Do I Need to Receive Screenings for Diabetic Retinopathy?
Early detection of diabetic retinopathy is important to prevent permanent vision loss. If you have diabetes, you should have a dilated eye exam with one of our comprehensive ophthalmologists or retina specialists once a year. In addition, you should manage your overall health and keep your blood sugar, blood pressure, and cholesterol under control.
What Treatments for Diabetic Retinopathy Are Available?
Treatment of diabetic retinopathy will depend on the stage of the disease and the area of the retina that is affected. The early stages generally do not require treatment, but should be continually monitored. If the disease progresses to the advanced stages, medications, laser treatments, and/or surgery may be required. There are a number of ways to monitor and address your diabetic retinopathy, depending on the nature of the changes to your retina. An intravitreal injection is a simple, in-office procedure designed to treat conditions caused by diabetic retinopathy—such as macular edema and macular degeneration—by injecting medications near the retina to protect your vision. Additionally, treatment utilizing a retinal laser can seal or eliminate leaking blood vessels, as well as irregular tissue, caused by diabetic retinopathy. In more advanced cases, vitrectomy surgery may be necessary to repair damage to the retina. Our eye doctors will perform a comprehensive eye evaluation to determine the best retina treatment for your needs.
Additional Diabetic Retinopathy FAQs
How long does it take for diabetic retinopathy to develop?
Diabetic retinopathy generally presents approximately five to ten years after a diabetes diagnosis, although many patients with type 2 diabetes discover they are already affected by the condition at the time of diagnosis. It is usually the case that the longer a patient has diabetes, the stronger the likelihood that they have sustained some type of retinal damage.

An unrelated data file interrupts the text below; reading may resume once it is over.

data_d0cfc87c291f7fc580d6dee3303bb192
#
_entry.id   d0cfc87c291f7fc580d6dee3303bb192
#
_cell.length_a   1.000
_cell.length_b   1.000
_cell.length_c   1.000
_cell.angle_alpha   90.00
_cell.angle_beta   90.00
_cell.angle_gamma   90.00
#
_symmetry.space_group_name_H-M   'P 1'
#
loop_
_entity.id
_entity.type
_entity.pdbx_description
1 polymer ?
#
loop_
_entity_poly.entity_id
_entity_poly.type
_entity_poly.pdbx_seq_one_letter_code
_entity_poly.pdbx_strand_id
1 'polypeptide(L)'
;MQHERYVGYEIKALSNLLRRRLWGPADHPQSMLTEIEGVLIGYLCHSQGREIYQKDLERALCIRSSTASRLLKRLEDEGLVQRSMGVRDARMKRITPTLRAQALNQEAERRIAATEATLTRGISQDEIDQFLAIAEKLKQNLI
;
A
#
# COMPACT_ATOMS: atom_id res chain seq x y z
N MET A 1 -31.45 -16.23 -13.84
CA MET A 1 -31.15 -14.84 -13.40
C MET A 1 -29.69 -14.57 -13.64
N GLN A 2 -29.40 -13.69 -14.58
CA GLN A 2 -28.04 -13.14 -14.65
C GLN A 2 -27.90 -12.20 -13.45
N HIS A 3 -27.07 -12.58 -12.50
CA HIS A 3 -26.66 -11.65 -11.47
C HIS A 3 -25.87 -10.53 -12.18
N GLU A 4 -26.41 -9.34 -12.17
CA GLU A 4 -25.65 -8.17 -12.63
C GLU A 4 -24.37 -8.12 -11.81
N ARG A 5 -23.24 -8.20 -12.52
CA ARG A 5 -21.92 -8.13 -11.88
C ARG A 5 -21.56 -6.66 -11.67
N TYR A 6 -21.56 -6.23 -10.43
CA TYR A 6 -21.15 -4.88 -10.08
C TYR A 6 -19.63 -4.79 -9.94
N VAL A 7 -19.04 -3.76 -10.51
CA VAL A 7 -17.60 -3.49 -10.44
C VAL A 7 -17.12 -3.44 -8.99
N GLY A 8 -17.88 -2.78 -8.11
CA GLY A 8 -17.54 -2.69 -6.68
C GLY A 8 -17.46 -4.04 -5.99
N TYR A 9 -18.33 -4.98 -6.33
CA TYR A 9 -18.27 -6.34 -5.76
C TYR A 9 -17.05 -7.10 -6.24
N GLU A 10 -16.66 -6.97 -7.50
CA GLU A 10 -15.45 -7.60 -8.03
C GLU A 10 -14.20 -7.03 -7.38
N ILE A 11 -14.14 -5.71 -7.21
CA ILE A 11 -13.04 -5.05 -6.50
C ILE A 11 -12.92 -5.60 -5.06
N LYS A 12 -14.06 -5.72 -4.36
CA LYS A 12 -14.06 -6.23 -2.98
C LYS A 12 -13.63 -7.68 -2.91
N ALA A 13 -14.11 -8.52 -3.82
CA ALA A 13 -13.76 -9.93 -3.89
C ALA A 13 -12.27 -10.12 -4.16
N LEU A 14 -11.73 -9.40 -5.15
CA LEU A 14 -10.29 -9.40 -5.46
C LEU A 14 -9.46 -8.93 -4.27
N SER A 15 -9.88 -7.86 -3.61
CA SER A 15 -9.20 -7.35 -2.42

What does vision look like with diabetic retinopathy?
You may notice your vision has darkened or appears blurry, even with glasses. Dark spots, holes, or a sudden loss of vision are also common.
What are microaneurysms in diabetic retinopathy?
Microaneurysms are small, bubble-like lesions that appear along the retinal blood vessels and leak tiny amounts of blood or fluid. While microaneurysms typically do not cause any symptoms, they are considered a key sign of future vision problems and often indicate the early stages of diabetic retinopathy.
Can diabetic retinopathy be reversed?
There are some types of retinal damage that may be reversed if treated early on; however, diabetic retinopathy can cause permanent vision loss, making timely evaluation and treatment of the condition crucial.
Is there a way to prevent diabetic retinopathy?
A healthy lifestyle involving a nutritious diet, regular exercise, routine eye screenings, and avoidance of tobacco products can lower the risk of developing diabetic retinopathy. It is also helpful to monitor your blood sugar, blood pressure, and cholesterol levels.
What’s the difference between macular degeneration and diabetic retinopathy?
Diabetic retinopathy occurs when the body does not utilize sugar properly, while macular degeneration typically presents with age as the macula gradually deteriorates.
To schedule your annual diabetic eye exam, call our office at (610) 696-1230.